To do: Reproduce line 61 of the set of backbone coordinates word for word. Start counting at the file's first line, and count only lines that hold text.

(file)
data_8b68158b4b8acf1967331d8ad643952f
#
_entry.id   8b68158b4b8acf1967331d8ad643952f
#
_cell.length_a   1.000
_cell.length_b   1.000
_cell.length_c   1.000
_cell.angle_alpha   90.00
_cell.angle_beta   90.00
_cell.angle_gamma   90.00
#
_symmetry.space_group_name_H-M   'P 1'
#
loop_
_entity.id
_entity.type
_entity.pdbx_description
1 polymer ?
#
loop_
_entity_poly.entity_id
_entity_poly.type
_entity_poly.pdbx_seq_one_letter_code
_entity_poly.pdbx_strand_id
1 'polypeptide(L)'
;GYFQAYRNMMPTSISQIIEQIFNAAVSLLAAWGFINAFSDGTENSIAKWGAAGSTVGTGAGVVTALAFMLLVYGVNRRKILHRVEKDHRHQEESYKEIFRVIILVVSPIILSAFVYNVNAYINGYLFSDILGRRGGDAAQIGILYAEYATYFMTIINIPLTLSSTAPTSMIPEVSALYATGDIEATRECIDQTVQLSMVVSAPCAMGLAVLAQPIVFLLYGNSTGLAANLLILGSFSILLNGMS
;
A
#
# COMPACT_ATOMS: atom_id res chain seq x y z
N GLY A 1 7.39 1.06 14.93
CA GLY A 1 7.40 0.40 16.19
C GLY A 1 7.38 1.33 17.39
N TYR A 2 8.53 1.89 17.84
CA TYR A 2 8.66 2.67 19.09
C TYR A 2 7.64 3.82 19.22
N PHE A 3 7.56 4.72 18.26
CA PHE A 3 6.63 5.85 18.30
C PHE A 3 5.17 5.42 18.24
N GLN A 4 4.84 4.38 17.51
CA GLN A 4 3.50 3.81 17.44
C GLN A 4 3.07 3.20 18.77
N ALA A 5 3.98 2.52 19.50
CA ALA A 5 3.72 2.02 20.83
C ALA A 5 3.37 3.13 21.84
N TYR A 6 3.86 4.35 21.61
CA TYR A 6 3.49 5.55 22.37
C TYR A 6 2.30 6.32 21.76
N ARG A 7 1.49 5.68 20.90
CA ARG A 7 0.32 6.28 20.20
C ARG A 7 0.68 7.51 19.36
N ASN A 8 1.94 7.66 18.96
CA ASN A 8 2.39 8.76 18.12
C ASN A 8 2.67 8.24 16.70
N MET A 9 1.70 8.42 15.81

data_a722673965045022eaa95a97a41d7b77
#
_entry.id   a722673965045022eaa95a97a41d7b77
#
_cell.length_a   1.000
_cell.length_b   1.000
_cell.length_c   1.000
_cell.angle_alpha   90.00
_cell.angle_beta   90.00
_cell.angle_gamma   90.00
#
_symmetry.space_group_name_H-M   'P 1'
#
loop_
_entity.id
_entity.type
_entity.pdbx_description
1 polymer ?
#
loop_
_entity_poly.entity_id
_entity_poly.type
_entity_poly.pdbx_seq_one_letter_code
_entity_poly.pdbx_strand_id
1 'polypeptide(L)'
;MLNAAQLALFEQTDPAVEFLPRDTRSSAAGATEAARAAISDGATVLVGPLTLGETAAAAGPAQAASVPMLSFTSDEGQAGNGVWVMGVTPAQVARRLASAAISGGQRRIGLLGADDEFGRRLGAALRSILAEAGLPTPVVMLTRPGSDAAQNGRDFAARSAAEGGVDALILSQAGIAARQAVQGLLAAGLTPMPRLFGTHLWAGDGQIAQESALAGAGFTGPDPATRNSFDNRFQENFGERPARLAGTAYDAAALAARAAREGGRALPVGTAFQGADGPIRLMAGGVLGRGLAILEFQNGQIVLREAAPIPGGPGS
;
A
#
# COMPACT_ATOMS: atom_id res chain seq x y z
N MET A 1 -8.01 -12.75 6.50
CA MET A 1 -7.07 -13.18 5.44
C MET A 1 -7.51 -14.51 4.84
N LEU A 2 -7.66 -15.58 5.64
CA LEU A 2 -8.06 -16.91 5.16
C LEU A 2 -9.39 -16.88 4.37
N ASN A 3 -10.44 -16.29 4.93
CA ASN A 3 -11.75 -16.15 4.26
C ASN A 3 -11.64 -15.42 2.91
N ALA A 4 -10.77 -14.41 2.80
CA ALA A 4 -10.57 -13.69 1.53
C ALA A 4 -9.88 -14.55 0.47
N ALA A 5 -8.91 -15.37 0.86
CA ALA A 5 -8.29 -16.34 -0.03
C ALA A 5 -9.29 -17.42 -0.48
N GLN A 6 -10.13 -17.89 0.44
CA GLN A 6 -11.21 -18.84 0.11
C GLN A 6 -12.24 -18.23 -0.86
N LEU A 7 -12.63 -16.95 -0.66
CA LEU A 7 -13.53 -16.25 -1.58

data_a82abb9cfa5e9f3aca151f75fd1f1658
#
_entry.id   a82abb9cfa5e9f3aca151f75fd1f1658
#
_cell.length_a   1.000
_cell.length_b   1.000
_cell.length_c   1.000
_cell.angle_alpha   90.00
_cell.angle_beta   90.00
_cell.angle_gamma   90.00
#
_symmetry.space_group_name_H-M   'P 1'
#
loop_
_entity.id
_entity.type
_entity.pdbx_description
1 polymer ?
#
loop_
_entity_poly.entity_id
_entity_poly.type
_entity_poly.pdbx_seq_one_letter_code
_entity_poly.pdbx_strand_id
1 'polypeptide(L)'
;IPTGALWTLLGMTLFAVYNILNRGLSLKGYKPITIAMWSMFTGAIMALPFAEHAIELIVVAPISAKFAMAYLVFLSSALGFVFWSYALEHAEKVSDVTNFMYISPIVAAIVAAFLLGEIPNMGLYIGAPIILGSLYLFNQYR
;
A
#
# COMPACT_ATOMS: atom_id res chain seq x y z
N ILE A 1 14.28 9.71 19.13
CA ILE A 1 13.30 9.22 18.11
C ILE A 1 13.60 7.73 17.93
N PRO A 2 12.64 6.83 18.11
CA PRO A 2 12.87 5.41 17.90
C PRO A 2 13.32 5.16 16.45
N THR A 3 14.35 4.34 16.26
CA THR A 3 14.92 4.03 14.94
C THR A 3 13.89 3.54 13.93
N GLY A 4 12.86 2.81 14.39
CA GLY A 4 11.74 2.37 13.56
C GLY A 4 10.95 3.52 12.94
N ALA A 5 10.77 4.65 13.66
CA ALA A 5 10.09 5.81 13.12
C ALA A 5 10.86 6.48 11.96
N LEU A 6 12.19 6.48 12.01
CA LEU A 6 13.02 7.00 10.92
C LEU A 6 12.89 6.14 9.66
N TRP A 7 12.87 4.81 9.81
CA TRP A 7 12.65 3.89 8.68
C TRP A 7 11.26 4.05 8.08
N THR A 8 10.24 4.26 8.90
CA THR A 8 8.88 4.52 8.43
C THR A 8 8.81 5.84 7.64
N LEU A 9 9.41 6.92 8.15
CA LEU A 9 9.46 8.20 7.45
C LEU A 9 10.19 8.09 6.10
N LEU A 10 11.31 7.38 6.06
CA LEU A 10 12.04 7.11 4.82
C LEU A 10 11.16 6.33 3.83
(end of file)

_cell.length_b   1.000